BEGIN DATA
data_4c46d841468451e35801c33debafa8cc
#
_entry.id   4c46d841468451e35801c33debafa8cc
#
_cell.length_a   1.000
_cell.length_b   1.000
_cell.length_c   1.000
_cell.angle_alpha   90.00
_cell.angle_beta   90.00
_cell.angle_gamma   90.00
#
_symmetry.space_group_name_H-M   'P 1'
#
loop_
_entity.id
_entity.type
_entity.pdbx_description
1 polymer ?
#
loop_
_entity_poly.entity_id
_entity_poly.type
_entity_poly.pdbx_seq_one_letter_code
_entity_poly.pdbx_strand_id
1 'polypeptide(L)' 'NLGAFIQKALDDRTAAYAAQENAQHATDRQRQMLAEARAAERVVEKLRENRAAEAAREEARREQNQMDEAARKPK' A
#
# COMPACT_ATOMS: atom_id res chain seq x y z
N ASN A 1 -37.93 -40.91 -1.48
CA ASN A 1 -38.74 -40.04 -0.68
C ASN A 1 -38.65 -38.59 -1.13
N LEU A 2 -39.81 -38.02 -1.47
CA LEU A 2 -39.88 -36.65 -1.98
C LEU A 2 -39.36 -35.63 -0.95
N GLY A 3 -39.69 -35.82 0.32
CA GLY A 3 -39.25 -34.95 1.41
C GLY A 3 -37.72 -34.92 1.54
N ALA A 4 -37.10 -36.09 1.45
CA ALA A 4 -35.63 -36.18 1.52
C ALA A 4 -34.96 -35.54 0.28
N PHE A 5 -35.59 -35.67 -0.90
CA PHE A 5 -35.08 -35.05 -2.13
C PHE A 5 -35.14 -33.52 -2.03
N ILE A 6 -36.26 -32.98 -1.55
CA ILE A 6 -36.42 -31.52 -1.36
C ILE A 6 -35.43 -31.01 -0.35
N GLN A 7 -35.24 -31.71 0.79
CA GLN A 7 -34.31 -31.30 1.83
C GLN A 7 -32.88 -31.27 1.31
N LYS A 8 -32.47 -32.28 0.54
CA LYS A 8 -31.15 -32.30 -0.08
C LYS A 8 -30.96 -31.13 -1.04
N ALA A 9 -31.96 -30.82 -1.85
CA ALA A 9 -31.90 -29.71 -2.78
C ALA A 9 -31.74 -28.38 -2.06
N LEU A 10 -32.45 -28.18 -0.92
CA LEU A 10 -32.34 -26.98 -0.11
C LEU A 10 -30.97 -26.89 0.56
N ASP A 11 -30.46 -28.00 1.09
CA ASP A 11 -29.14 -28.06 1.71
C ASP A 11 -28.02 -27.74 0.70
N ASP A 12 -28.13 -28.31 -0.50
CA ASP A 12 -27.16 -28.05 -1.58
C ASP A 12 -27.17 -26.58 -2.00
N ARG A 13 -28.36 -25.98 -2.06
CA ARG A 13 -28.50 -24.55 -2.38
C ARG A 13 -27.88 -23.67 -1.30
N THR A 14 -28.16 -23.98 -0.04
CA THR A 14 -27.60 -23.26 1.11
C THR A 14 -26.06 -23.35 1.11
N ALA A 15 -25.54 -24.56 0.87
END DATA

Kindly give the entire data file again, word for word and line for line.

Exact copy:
data_4c46d841468451e35801c33debafa8cc
#
_entry.id   4c46d841468451e35801c33debafa8cc
#
_cell.length_a   1.000
_cell.length_b   1.000
_cell.length_c   1.000
_cell.angle_alpha   90.00
_cell.angle_beta   90.00
_cell.angle_gamma   90.00
#
_symmetry.space_group_name_H-M   'P 1'
#
loop_
_entity.id
_entity.type
_entity.pdbx_description
1 polymer ?
#
loop_
_entity_poly.entity_id
_entity_poly.type
_entity_poly.pdbx_seq_one_letter_code
_entity_poly.pdbx_strand_id
1 'polypeptide(L)' 'NLGAFIQKALDDRTAAYAAQENAQHATDRQRQMLAEARAAERVVEKLRENRAAEAAREEARREQNQMDEAARKPK' A
#
# COMPACT_ATOMS: atom_id res chain seq x y z
N ASN A 1 -37.93 -40.91 -1.48
CA ASN A 1 -38.74 -40.04 -0.68
C ASN A 1 -38.65 -38.59 -1.13
N LEU A 2 -39.81 -38.02 -1.47
CA LEU A 2 -39.88 -36.65 -1.98
C LEU A 2 -39.36 -35.63 -0.95
N GLY A 3 -39.69 -35.82 0.32
CA GLY A 3 -39.25 -34.95 1.41
C GLY A 3 -37.72 -34.92 1.54
N ALA A 4 -37.10 -36.09 1.45
CA ALA A 4 -35.63 -36.18 1.52
C ALA A 4 -34.96 -35.54 0.28
N PHE A 5 -35.59 -35.67 -0.90
CA PHE A 5 -35.08 -35.05 -2.13
C PHE A 5 -35.14 -33.52 -2.03
N ILE A 6 -36.26 -32.98 -1.55
CA ILE A 6 -36.42 -31.52 -1.36
C ILE A 6 -35.43 -31.01 -0.35
N GLN A 7 -35.24 -31.71 0.79
CA GLN A 7 -34.31 -31.30 1.83
C GLN A 7 -32.88 -31.27 1.31
N LYS A 8 -32.47 -32.28 0.54
CA LYS A 8 -31.15 -32.30 -0.08
C LYS A 8 -30.96 -31.13 -1.04
N ALA A 9 -31.96 -30.82 -1.85
CA ALA A 9 -31.90 -29.71 -2.78
C ALA A 9 -31.74 -28.38 -2.06
N LEU A 10 -32.45 -28.18 -0.92
CA LEU A 10 -32.34 -26.98 -0.11
C LEU A 10 -30.97 -26.89 0.56
N ASP A 11 -30.46 -28.00 1.09
CA ASP A 11 -29.14 -28.06 1.71
C ASP A 11 -28.02 -27.74 0.70
N ASP A 12 -28.13 -28.31 -0.50
CA ASP A 12 -27.16 -28.05 -1.58
C ASP A 12 -27.17 -26.58 -2.00
N ARG A 13 -28.36 -25.98 -2.06
CA ARG A 13 -28.50 -24.55 -2.38
C ARG A 13 -27.88 -23.67 -1.30
N THR A 14 -28.16 -23.98 -0.04
CA THR A 14 -27.60 -23.26 1.11
C THR A 14 -26.06 -23.35 1.11
N ALA A 15 -25.54 -24.56 0.87